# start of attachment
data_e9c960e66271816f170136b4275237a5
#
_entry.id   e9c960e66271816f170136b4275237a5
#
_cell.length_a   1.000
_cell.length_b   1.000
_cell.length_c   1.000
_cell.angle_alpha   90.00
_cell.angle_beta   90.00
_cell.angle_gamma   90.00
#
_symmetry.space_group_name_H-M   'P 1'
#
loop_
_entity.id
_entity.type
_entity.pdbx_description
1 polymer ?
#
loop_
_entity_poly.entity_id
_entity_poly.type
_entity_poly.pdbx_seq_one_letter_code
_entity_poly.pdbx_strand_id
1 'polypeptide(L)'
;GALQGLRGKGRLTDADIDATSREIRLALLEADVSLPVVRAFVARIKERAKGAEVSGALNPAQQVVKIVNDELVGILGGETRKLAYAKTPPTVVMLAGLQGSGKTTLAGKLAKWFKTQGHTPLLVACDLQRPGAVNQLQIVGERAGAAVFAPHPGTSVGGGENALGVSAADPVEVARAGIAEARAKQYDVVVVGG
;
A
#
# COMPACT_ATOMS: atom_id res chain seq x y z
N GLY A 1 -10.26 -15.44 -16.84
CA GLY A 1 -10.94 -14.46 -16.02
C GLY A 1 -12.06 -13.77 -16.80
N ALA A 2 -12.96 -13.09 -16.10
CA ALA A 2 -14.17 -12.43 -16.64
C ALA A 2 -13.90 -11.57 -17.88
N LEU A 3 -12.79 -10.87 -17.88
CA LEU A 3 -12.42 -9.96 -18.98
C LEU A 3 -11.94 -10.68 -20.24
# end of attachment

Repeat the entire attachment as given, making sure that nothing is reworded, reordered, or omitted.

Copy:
data_e9c960e66271816f170136b4275237a5
#
_entry.id   e9c960e66271816f170136b4275237a5
#
_cell.length_a   1.000
_cell.length_b   1.000
_cell.length_c   1.000
_cell.angle_alpha   90.00
_cell.angle_beta   90.00
_cell.angle_gamma   90.00
#
_symmetry.space_group_name_H-M   'P 1'
#
loop_
_entity.id
_entity.type
_entity.pdbx_description
1 polymer ?
#
loop_
_entity_poly.entity_id
_entity_poly.type
_entity_poly.pdbx_seq_one_letter_code
_entity_poly.pdbx_strand_id
1 'polypeptide(L)'
;GALQGLRGKGRLTDADIDATSREIRLALLEADVSLPVVRAFVARIKERAKGAEVSGALNPAQQVVKIVNDELVGILGGETRKLAYAKTPPTVVMLAGLQGSGKTTLAGKLAKWFKTQGHTPLLVACDLQRPGAVNQLQIVGERAGAAVFAPHPGTSVGGGENALGVSAADPVEVARAGIAEARAKQYDVVVVGG
;
A
#
# COMPACT_ATOMS: atom_id res chain seq x y z
N GLY A 1 -10.26 -15.44 -16.84
CA GLY A 1 -10.94 -14.46 -16.02
C GLY A 1 -12.06 -13.77 -16.80
N ALA A 2 -12.96 -13.09 -16.10
CA ALA A 2 -14.17 -12.43 -16.64
C ALA A 2 -13.90 -11.57 -17.88
N LEU A 3 -12.79 -10.87 -17.88
CA LEU A 3 -12.42 -9.96 -18.98
C LEU A 3 -11.94 -10.68 -20.24